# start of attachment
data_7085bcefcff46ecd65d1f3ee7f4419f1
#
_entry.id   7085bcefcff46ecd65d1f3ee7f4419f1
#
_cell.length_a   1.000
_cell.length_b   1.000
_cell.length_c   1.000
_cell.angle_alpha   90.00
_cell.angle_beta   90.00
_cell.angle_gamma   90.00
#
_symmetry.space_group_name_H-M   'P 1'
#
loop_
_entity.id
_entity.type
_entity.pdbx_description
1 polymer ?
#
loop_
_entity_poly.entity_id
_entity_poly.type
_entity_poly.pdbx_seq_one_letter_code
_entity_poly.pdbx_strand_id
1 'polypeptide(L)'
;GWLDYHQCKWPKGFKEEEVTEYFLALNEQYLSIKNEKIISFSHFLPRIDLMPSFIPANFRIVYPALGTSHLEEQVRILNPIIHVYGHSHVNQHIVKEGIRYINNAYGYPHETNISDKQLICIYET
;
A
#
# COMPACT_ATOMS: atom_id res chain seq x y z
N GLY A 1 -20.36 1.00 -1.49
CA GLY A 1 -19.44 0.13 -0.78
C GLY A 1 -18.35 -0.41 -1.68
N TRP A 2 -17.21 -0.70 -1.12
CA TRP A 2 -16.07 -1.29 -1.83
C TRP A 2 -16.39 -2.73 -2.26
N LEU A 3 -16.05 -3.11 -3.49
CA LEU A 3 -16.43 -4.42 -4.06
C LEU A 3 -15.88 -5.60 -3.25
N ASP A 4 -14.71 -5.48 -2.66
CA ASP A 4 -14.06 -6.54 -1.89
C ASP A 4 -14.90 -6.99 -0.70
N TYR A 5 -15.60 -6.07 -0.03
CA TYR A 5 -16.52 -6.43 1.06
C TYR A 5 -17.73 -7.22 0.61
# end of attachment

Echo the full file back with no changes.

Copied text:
data_7085bcefcff46ecd65d1f3ee7f4419f1
#
_entry.id   7085bcefcff46ecd65d1f3ee7f4419f1
#
_cell.length_a   1.000
_cell.length_b   1.000
_cell.length_c   1.000
_cell.angle_alpha   90.00
_cell.angle_beta   90.00
_cell.angle_gamma   90.00
#
_symmetry.space_group_name_H-M   'P 1'
#
loop_
_entity.id
_entity.type
_entity.pdbx_description
1 polymer ?
#
loop_
_entity_poly.entity_id
_entity_poly.type
_entity_poly.pdbx_seq_one_letter_code
_entity_poly.pdbx_strand_id
1 'polypeptide(L)'
;GWLDYHQCKWPKGFKEEEVTEYFLALNEQYLSIKNEKIISFSHFLPRIDLMPSFIPANFRIVYPALGTSHLEEQVRILNPIIHVYGHSHVNQHIVKEGIRYINNAYGYPHETNISDKQLICIYET
;
A
#
# COMPACT_ATOMS: atom_id res chain seq x y z
N GLY A 1 -20.36 1.00 -1.49
CA GLY A 1 -19.44 0.13 -0.78
C GLY A 1 -18.35 -0.41 -1.68
N TRP A 2 -17.21 -0.70 -1.12
CA TRP A 2 -16.07 -1.29 -1.83
C TRP A 2 -16.39 -2.73 -2.26
N LEU A 3 -16.05 -3.11 -3.49
CA LEU A 3 -16.43 -4.42 -4.06
C LEU A 3 -15.88 -5.60 -3.25
N ASP A 4 -14.71 -5.48 -2.66
CA ASP A 4 -14.06 -6.54 -1.89
C ASP A 4 -14.90 -6.99 -0.70
N TYR A 5 -15.60 -6.07 -0.03
CA TYR A 5 -16.52 -6.43 1.06
C TYR A 5 -17.73 -7.22 0.61